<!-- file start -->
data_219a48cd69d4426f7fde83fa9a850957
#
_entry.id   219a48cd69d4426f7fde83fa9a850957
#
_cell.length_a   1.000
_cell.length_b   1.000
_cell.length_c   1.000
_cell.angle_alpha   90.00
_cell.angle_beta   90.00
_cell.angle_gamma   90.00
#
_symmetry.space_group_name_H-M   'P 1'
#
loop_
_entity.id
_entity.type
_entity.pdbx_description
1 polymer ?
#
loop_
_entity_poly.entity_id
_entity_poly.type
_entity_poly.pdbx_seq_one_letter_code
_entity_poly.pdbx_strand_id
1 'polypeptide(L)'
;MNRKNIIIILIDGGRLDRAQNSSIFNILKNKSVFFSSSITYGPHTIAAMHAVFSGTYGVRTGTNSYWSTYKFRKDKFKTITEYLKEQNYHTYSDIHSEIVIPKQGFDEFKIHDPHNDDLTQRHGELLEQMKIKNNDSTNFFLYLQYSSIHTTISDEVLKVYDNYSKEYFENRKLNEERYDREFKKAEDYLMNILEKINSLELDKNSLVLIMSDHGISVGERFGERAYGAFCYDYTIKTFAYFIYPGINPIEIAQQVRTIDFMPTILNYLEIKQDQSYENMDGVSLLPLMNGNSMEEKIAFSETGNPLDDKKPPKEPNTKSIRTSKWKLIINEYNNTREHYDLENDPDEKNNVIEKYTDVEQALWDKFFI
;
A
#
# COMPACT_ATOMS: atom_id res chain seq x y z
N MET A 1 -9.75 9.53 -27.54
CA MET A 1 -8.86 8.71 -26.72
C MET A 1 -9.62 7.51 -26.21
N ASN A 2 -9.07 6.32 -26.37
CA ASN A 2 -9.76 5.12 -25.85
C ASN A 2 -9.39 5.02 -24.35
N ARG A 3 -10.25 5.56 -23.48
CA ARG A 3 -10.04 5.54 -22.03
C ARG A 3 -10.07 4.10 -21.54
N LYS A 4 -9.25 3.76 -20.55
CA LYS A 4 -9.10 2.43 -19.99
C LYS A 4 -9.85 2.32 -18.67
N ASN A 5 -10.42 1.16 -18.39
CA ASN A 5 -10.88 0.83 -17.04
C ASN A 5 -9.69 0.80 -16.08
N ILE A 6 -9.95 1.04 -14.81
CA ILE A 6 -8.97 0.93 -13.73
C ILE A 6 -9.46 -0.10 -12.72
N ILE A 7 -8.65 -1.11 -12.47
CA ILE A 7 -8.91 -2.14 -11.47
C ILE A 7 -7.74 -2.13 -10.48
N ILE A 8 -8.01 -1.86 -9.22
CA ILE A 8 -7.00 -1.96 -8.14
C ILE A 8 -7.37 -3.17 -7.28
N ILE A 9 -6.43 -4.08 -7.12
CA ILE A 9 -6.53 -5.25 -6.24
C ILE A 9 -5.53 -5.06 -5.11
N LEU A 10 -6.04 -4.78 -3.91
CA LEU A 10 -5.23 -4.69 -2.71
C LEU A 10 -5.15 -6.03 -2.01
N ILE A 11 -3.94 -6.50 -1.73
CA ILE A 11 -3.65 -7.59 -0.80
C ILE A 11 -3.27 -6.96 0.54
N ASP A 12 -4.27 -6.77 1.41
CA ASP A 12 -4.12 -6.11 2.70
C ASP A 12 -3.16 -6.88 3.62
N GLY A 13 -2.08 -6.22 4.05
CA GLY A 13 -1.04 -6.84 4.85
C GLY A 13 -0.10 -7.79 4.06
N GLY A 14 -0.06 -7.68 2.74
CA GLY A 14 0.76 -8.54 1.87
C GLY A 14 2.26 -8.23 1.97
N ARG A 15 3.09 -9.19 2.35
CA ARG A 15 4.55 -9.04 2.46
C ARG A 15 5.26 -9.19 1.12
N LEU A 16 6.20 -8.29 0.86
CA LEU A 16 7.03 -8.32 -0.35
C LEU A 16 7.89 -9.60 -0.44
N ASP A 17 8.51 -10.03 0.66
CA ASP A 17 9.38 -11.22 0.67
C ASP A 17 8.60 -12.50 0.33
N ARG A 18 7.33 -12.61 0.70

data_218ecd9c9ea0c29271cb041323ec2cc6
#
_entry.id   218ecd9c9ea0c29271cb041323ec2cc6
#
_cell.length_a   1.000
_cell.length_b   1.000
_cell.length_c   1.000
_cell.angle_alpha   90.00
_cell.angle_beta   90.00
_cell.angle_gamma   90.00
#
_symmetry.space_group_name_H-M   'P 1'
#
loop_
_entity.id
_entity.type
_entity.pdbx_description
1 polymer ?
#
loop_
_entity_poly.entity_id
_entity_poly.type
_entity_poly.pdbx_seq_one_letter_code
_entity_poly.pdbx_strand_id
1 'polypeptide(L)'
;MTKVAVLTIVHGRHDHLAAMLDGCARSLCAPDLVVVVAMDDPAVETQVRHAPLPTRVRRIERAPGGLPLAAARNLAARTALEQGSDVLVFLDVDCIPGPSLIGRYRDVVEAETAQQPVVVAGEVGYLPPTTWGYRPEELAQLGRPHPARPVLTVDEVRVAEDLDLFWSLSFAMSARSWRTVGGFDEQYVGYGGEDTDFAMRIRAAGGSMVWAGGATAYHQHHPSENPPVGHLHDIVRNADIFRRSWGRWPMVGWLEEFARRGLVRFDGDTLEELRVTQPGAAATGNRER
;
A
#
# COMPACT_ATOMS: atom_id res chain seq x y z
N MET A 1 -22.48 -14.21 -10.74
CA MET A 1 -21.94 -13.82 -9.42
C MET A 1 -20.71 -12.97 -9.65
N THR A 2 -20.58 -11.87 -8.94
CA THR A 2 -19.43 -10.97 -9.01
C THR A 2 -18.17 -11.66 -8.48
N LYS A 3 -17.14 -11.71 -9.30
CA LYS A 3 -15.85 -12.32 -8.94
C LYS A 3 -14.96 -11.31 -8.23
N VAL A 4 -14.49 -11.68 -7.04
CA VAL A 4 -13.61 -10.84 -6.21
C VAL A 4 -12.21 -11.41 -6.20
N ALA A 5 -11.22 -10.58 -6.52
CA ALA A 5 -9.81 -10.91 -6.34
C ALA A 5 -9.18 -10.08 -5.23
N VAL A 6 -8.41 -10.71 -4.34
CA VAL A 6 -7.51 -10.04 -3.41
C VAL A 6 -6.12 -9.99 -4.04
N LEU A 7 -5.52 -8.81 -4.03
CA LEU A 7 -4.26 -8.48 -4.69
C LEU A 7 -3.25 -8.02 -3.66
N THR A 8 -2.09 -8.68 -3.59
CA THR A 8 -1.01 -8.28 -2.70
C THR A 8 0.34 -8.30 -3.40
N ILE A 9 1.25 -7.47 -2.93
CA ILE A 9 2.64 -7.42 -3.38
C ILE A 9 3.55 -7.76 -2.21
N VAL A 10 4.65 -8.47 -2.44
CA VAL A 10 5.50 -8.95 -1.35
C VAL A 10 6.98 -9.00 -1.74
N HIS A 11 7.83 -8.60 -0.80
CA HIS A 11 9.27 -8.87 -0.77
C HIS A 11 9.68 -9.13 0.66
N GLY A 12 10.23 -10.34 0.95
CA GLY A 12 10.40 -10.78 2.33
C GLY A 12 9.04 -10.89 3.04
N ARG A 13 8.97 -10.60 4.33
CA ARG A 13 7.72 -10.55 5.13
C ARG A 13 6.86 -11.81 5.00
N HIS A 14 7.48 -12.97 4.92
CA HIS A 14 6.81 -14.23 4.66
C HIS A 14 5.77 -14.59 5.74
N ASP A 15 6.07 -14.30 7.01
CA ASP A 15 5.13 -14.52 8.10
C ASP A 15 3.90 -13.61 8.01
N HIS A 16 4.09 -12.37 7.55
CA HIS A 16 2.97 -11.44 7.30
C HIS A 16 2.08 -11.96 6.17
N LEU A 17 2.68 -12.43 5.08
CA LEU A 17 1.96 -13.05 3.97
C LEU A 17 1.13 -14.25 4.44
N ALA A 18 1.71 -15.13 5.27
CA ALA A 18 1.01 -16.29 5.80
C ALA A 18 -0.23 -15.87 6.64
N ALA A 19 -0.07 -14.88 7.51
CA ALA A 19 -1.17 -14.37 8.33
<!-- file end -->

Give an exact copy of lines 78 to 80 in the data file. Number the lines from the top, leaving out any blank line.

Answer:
C LEU A 16 7.89 -9.60 -0.44
N ASP A 17 8.51 -10.03 0.66
CA ASP A 17 9.38 -11.22 0.67